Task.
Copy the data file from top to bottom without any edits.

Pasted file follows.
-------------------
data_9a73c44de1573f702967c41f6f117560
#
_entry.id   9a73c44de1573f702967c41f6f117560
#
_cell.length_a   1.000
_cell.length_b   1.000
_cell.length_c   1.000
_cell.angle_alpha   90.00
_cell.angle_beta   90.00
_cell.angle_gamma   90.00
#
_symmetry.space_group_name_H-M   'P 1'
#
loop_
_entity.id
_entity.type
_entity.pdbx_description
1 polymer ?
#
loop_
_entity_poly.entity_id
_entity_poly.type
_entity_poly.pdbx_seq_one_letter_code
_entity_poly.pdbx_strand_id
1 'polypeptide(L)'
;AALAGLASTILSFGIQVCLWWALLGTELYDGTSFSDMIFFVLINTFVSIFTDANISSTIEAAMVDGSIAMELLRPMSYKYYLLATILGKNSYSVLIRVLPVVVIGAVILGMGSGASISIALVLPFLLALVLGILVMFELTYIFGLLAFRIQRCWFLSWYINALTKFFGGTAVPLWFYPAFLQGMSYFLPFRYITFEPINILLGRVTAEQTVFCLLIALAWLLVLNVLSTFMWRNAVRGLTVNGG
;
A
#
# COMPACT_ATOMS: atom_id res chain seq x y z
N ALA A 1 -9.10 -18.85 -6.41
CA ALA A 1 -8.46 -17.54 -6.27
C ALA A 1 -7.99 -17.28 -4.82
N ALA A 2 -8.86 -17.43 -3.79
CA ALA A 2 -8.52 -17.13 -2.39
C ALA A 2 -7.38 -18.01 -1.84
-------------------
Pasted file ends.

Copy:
data_9a73c44de1573f702967c41f6f117560
#
_entry.id   9a73c44de1573f702967c41f6f117560
#
_cell.length_a   1.000
_cell.length_b   1.000
_cell.length_c   1.000
_cell.angle_alpha   90.00
_cell.angle_beta   90.00
_cell.angle_gamma   90.00
#
_symmetry.space_group_name_H-M   'P 1'
#
loop_
_entity.id
_entity.type
_entity.pdbx_description
1 polymer ?
#
loop_
_entity_poly.entity_id
_entity_poly.type
_entity_poly.pdbx_seq_one_letter_code
_entity_poly.pdbx_strand_id
1 'polypeptide(L)'
;AALAGLASTILSFGIQVCLWWALLGTELYDGTSFSDMIFFVLINTFVSIFTDANISSTIEAAMVDGSIAMELLRPMSYKYYLLATILGKNSYSVLIRVLPVVVIGAVILGMGSGASISIALVLPFLLALVLGILVMFELTYIFGLLAFRIQRCWFLSWYINALTKFFGGTAVPLWFYPAFLQGMSYFLPFRYITFEPINILLGRVTAEQTVFCLLIALAWLLVLNVLSTFMWRNAVRGLTVNGG
;
A
#
# COMPACT_ATOMS: atom_id res chain seq x y z
N ALA A 1 -9.10 -18.85 -6.41
CA ALA A 1 -8.46 -17.54 -6.27
C ALA A 1 -7.99 -17.28 -4.82
N ALA A 2 -8.86 -17.43 -3.79
CA ALA A 2 -8.52 -17.13 -2.39
C ALA A 2 -7.38 -18.01 -1.84